Now this never gives us the license to be rude. We need to make sure that our witness is expressed to the world in love — so that our words don’t become just a “noisy gong or clanging symbol” (1 Corinthians 13:1). We speak the truth in love.
But there’s more than just audible witness.
Matthew 5:13-15 takes us to the second and third of the senses: taste and sight. After detailing both the spiritual and relational qualities of the follower of Christ (Matthew 5:3-12), Jesus uses two analogies to describe the working out of these qualities in the world.
How Does Jesus Taste?
You are the salt of the earth. But if the salt loses its saltiness, how can it be made salty again? It is no longer good for anything, except to be thrown out and trampled by men.
Jesus says that the disciple is salt. Bible commentators believe that this salt analogy communicates two or three thoughts. Some observe that in that culture, salt was a preservative; therefore, God’s people serve to retard evil and preserve good in the world.
Others point to the fact that salt was used as an expression of purity—its glistening clarity made it attractive as an offering that was presented in worship. Christians, they say, are supposed to be purifiers in a tainted and stained world.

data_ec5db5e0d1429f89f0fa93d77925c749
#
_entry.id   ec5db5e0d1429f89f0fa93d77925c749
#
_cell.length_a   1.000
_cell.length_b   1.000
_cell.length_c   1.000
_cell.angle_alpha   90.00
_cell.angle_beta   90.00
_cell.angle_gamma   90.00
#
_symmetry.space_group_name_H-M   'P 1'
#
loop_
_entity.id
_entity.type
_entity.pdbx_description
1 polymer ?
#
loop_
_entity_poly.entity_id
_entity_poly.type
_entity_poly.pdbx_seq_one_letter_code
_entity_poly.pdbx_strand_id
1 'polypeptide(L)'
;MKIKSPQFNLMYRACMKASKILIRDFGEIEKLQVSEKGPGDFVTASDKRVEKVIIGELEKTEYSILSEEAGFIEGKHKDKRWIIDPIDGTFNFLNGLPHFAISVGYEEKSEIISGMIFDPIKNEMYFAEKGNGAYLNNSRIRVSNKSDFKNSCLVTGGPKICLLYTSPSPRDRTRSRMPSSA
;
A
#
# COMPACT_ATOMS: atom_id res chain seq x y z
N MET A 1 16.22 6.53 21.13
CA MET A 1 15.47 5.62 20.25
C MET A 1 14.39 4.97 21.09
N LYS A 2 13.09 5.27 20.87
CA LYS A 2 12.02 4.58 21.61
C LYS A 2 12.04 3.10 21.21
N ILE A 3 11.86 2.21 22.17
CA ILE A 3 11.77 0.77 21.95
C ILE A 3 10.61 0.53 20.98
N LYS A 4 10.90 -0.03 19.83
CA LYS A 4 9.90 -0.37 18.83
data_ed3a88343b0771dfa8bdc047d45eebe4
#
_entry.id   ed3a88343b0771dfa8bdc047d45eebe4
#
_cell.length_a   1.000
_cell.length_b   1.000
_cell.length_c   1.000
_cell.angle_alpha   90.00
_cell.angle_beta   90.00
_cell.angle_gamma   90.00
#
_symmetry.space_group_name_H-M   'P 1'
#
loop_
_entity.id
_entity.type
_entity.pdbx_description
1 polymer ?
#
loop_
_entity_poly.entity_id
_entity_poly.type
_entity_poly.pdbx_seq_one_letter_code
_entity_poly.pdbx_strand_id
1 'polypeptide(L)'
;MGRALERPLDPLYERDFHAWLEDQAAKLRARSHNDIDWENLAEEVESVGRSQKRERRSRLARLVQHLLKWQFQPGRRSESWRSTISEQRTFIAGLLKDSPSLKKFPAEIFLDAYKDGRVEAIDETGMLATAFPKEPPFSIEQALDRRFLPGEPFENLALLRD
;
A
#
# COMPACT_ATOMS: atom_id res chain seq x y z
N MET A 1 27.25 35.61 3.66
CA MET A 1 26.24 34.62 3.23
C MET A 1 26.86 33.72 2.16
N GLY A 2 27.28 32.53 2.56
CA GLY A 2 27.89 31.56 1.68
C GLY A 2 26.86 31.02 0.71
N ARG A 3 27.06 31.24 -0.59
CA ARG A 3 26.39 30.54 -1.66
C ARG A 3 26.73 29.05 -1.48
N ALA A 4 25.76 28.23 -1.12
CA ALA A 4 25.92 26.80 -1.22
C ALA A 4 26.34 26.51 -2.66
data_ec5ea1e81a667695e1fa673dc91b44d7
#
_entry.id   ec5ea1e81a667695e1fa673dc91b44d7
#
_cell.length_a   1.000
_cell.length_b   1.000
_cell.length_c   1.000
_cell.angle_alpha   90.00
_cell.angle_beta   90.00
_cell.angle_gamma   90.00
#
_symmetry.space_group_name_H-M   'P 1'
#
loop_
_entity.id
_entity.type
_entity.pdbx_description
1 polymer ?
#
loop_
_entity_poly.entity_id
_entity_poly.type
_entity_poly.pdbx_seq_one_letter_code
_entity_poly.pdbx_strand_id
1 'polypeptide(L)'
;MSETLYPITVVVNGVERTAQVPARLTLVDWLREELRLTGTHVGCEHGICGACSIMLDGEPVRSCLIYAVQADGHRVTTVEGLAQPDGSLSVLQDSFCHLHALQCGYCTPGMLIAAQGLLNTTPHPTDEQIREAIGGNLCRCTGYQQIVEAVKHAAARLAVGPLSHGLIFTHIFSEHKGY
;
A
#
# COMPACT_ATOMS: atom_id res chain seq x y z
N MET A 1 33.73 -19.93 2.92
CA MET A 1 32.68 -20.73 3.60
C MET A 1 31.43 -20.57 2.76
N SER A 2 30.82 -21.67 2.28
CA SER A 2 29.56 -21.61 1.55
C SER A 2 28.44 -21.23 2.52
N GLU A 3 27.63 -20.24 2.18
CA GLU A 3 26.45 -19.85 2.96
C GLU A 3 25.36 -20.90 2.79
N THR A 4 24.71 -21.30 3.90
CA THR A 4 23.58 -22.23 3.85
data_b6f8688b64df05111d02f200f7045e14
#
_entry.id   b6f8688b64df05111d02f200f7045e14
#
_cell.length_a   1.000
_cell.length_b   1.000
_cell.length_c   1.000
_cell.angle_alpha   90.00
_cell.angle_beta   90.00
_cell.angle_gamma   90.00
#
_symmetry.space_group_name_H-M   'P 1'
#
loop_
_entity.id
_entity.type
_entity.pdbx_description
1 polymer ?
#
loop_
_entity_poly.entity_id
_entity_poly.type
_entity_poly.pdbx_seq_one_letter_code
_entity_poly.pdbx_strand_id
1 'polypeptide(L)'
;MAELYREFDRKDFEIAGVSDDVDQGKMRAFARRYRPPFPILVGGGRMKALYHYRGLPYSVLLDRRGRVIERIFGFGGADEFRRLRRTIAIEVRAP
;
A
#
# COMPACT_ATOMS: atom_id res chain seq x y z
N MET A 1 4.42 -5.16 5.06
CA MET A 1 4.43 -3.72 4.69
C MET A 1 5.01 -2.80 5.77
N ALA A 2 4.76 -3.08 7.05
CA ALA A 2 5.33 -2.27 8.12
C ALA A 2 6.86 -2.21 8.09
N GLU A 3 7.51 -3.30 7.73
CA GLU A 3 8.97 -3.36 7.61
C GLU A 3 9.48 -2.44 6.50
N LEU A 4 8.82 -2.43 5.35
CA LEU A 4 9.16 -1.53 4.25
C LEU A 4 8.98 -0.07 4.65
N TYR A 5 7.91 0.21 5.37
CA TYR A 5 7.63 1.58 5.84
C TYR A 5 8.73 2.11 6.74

Both of these applications carry powerful challenges—to ward off evil and to purify—but the primary use of salt that Jesus refers to here refers to salt as a flavor-enhancer. Christians are supposed to add flavor to the dullness of life.
In a world filled with monotony and boredom, the Christian community is supposed to live life in such a way that it becomes tasty, livable, and desirable again. We Christians—filled with the Holy Spirit and living out the character of Christ—are supposed to add flavor to life, to add zest and vigor.
Somehow, along the way, we went the opposite direction and started advertising Christian faith as a way to become dull; we have become known for what we don’t do. This is why Christian faith is often seen as something to be put off until later; have fun now, follow Christ later.
Oliver Wendell Holmes is known to have poignantly put it this way: “I might have entered the ministry if certain clergymen I knew had not looked and acted so much like undertakers.”
In contrast to dullness, we’re supposed to be the flavor-enhancers of life. By living out joyful lives built on a foundation of hope, we live to improve the quality of the lives of those around us.
How can we add zest and flavor and quality to the lives of those we encounter today? How can we improve the lives of those beyond our immediate reach?
What Does Jesus Look Like?
Following in the Matthew 5 passage, Jesus says that we, as his witnesses, appeal to the sense of sight: